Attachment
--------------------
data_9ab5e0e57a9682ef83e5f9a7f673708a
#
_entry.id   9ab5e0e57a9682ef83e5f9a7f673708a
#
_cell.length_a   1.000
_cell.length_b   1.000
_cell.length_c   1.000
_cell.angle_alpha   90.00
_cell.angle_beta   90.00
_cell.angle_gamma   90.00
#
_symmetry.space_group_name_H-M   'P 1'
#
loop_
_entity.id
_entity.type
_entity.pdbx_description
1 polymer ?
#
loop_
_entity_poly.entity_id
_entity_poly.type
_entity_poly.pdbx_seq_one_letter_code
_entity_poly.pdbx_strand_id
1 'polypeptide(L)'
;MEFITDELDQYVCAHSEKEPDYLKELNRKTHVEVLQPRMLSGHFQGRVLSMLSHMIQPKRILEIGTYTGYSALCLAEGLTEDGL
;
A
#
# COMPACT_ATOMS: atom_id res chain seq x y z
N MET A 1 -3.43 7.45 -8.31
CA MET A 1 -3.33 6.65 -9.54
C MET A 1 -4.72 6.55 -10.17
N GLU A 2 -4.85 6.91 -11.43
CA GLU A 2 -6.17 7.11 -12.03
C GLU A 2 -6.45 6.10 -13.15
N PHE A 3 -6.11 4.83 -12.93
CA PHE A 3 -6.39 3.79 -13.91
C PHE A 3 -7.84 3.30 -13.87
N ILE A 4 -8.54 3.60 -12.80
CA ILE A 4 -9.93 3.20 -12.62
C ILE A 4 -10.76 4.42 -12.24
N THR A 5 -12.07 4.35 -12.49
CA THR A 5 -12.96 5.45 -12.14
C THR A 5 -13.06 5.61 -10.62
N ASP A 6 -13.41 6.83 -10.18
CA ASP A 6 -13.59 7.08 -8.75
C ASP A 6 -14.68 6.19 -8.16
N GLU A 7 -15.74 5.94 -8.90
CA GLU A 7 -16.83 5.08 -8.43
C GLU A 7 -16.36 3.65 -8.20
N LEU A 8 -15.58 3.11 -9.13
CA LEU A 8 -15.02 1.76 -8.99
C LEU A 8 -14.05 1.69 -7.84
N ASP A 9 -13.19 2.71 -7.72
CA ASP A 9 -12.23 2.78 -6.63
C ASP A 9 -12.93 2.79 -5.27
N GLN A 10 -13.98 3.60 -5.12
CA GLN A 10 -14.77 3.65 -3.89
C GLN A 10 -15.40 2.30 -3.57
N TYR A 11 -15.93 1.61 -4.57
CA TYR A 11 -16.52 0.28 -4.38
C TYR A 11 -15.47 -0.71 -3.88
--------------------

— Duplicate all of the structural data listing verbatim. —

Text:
data_9ab5e0e57a9682ef83e5f9a7f673708a
#
_entry.id   9ab5e0e57a9682ef83e5f9a7f673708a
#
_cell.length_a   1.000
_cell.length_b   1.000
_cell.length_c   1.000
_cell.angle_alpha   90.00
_cell.angle_beta   90.00
_cell.angle_gamma   90.00
#
_symmetry.space_group_name_H-M   'P 1'
#
loop_
_entity.id
_entity.type
_entity.pdbx_description
1 polymer ?
#
loop_
_entity_poly.entity_id
_entity_poly.type
_entity_poly.pdbx_seq_one_letter_code
_entity_poly.pdbx_strand_id
1 'polypeptide(L)'
;MEFITDELDQYVCAHSEKEPDYLKELNRKTHVEVLQPRMLSGHFQGRVLSMLSHMIQPKRILEIGTYTGYSALCLAEGLTEDGL
;
A
#
# COMPACT_ATOMS: atom_id res chain seq x y z
N MET A 1 -3.43 7.45 -8.31
CA MET A 1 -3.33 6.65 -9.54
C MET A 1 -4.72 6.55 -10.17
N GLU A 2 -4.85 6.91 -11.43
CA GLU A 2 -6.17 7.11 -12.03
C GLU A 2 -6.45 6.10 -13.15
N PHE A 3 -6.11 4.83 -12.93
CA PHE A 3 -6.39 3.79 -13.91
C PHE A 3 -7.84 3.30 -13.87
N ILE A 4 -8.54 3.60 -12.80
CA ILE A 4 -9.93 3.20 -12.62
C ILE A 4 -10.76 4.42 -12.24
N THR A 5 -12.07 4.35 -12.49
CA THR A 5 -12.96 5.45 -12.14
C THR A 5 -13.06 5.61 -10.62
N ASP A 6 -13.41 6.83 -10.18
CA ASP A 6 -13.59 7.08 -8.75
C ASP A 6 -14.68 6.19 -8.16
N GLU A 7 -15.74 5.94 -8.90
CA GLU A 7 -16.83 5.08 -8.43
C GLU A 7 -16.36 3.65 -8.20
N LEU A 8 -15.58 3.11 -9.13
CA LEU A 8 -15.02 1.76 -8.99
C LEU A 8 -14.05 1.69 -7.84
N ASP A 9 -13.19 2.71 -7.72
CA ASP A 9 -12.23 2.78 -6.63
C ASP A 9 -12.93 2.79 -5.27
N GLN A 10 -13.98 3.60 -5.12
CA GLN A 10 -14.77 3.65 -3.89
C GLN A 10 -15.40 2.30 -3.57
N TYR A 11 -15.93 1.61 -4.57
CA TYR A 11 -16.52 0.28 -4.38
C TYR A 11 -15.47 -0.71 -3.88